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In the following decades the Hollywood Zombies lingered shyly in the shadows making occasional appearances in supporting roles until finally stepping into the limelight to take their rightful place as stars in their own right.
The Hollywood Zombie has undergone various stages of evolution before emerging as the modern day versions seen in TV shows such as The Walking Dead and iZombie, films such as World War Z and Shaun of the Dead, and video games such as House of the Dead and Resident Evil. Not content to rest on its laurels as a screen star, the Hollywood Zombie has been known to make appearances at Comic Conventions, Halloween parties, and regularly takes centre stage during Zombie Experience days where fans get to role play within their very own Zombie Apocalypse reality.
True, in recent times the Hollywood Zombie has definitely acquired a more blood thirsty, gory image than the slow rambling zombies of early horror movies, but with movies such as Warm Bodies and Shaun of the Dead we have also been able to witness how Hollywood Zombies are capable of James Dean moodiness and have even turned their undead hands to comedic exploits!
So in answer to the question “are Zombies real?” we would conclude that the Hollywood Zombies are definitely real. They are here, they walk among us and we love them!
Virus Infected Zombies
Last but by no means least, the third type of Zombie brings the most cause for concern.
We refer of course to the theory of a “Zombie virus”. That is, a virus that could infect a person and induce zombie-like behaviour:
- uncontrollable aggression
- loss of all moral principles
- insatiable hunger
- the inabililty to recognise people formerly known to them.
For a virus to induce this behaviour, it would have to enter the body, travel to the brain, destroy specific areas of the brain that control these functions, but leave all other areas intact so the human could still function.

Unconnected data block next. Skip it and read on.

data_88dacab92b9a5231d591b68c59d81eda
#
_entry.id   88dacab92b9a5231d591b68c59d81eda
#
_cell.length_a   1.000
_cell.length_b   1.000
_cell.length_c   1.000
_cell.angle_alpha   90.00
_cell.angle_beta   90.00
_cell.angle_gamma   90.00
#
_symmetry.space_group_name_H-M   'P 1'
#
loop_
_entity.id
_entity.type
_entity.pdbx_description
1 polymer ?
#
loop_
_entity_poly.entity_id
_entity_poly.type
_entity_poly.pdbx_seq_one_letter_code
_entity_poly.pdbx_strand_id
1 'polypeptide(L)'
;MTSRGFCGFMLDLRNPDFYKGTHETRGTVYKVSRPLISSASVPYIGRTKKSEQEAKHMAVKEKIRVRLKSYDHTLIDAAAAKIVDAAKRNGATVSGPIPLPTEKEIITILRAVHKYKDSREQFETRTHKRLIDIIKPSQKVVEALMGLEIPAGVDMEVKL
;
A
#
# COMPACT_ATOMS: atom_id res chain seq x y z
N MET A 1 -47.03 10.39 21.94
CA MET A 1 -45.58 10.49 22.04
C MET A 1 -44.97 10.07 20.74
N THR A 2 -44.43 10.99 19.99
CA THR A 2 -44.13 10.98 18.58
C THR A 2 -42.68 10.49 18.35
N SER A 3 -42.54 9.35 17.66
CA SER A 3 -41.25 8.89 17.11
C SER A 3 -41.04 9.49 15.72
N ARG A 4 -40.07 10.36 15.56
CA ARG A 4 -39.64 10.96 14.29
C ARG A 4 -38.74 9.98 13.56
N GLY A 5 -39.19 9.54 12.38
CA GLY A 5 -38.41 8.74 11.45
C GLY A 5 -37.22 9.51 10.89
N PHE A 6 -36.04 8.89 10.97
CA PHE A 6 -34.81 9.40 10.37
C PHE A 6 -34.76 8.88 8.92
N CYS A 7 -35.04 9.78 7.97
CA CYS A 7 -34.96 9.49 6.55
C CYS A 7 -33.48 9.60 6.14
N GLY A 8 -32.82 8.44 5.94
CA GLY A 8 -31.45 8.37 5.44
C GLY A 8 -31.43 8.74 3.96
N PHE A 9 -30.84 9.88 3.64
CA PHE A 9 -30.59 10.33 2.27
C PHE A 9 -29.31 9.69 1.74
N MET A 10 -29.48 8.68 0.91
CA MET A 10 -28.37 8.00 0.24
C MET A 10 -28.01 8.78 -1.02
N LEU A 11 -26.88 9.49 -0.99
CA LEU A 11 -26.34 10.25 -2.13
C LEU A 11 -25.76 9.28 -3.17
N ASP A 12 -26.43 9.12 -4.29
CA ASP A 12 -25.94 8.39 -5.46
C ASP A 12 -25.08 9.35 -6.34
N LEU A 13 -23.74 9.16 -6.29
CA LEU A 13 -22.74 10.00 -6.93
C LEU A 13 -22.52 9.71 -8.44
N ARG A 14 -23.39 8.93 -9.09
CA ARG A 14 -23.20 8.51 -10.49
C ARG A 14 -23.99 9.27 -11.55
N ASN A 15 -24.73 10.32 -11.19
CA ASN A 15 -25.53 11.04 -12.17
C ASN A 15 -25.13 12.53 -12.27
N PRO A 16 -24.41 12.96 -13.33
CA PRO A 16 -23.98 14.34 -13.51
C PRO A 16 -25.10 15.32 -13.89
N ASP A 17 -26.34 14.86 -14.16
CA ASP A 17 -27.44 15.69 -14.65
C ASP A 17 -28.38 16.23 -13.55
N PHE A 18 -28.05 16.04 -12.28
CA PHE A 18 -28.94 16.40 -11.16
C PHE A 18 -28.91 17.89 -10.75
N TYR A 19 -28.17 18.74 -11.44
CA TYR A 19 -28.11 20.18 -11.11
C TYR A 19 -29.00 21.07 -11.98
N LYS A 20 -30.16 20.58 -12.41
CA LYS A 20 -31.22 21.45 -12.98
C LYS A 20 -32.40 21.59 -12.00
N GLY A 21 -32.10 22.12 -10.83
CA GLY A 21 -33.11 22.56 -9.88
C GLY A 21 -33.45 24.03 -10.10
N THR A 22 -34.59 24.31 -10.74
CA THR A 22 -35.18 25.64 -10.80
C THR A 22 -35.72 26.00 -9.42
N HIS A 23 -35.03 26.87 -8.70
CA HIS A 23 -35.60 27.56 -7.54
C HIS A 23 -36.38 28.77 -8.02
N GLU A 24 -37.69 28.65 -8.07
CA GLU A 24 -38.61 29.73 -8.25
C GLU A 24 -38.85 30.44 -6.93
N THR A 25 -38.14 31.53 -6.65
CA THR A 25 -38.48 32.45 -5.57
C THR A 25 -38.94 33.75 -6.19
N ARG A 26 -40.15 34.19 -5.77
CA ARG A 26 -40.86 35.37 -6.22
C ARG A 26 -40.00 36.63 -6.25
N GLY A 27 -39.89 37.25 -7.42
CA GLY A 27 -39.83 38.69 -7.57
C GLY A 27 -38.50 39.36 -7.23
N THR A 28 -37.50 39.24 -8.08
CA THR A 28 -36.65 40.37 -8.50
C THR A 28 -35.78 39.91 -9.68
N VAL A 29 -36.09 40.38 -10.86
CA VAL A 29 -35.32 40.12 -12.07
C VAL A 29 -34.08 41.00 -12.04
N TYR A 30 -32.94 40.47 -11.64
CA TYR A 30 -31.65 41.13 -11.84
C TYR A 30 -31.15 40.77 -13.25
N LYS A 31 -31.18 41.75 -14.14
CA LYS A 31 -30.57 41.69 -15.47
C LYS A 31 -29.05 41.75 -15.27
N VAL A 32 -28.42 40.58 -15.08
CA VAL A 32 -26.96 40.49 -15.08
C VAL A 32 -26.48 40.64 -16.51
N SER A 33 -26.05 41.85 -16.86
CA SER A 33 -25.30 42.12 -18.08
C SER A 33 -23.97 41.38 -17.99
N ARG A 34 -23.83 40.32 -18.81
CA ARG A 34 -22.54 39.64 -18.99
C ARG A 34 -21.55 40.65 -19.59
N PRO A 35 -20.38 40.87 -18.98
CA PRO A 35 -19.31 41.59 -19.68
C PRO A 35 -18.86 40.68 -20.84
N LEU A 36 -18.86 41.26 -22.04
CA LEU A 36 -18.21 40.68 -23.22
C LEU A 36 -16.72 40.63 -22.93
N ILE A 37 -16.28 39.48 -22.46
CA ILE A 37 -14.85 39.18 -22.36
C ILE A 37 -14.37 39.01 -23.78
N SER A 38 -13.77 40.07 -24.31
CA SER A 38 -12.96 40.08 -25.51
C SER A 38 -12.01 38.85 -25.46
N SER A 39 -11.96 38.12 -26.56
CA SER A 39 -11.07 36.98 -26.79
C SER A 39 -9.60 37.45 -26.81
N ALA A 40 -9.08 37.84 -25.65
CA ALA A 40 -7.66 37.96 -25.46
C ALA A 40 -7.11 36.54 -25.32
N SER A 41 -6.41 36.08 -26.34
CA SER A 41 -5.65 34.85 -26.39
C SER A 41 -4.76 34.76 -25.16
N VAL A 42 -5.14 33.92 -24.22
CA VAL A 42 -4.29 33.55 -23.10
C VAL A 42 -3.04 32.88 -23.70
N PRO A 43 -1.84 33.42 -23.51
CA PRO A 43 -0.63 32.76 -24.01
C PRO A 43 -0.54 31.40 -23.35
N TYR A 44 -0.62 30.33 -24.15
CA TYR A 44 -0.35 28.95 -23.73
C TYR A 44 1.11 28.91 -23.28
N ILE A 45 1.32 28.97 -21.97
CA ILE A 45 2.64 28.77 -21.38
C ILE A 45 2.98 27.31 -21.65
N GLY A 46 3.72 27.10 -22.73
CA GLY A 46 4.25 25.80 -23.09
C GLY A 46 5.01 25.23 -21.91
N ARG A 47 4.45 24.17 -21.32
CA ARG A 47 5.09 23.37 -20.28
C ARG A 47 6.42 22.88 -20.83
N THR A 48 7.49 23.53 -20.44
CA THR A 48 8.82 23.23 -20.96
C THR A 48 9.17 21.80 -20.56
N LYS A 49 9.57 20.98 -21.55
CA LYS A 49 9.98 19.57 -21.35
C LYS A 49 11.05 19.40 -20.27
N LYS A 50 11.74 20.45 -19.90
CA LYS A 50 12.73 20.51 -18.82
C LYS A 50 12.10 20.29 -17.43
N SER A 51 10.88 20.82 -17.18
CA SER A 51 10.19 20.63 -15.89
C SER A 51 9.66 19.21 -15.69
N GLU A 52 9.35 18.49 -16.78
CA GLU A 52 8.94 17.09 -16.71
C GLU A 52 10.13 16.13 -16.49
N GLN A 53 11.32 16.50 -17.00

So the big questions is, could this happen?
The areas of the brain that control these functions are: the frontal cortex which controls morality, the ventromedial hypothalamus which registers when you have had enough to eat and the amygdala which controls emotion and memory. As it happens, the olfactory nerve behind the nose leads directly to these specific areas of the brain that control these functions.
If a virus were to enter the body via the nose, the olfactory nerve would provide a direct route to the areas of the brain which if destroyed, would cause behaviour akin to that of the Hollywood Zombie.
Technically the infected subject would not be undead as they would have a pulse, but would you really want to get close enough to find out?
- There is no known natural virus that can attack the brain in this manner.
- There is currently no known way of artificially generating a virus that can destroy these areas of the brain and leave the others intact.
- There is no reason that anyone would ever attempt to research such a virus. After all, how many times in a lifetime does an evil genius come along with the motivation, the means and the money to develop a virus that could destroy civilisation as we know it?
Ultimately, in answer to the question “are zombies real?” we would have to say that at this point in time there is no evidence to suggest there are any zombies in existence with the exception of the Hollywood Zombie. However, it never hurts to be prepared! Fortunately, as matters stand, there is a wealth of information out there on how to guard against a Zombie Apocalypse should one occur. Given that the best time to prepare for a disaster is before it happens, at Zombie Pit we recommend that as an initial precautionary measure you get your hands on a copy of the Zombie Survival Guide by Max Brooks or The Haynes Zombie Survival Manual by Sean T Page, and then maybe start planning your exit routes, just in case…
Remember, at Zombie Pit we remain ever vigilant of any sign of an impending Zombie Attack.
If the Apocalypse comes, we’ll beep you!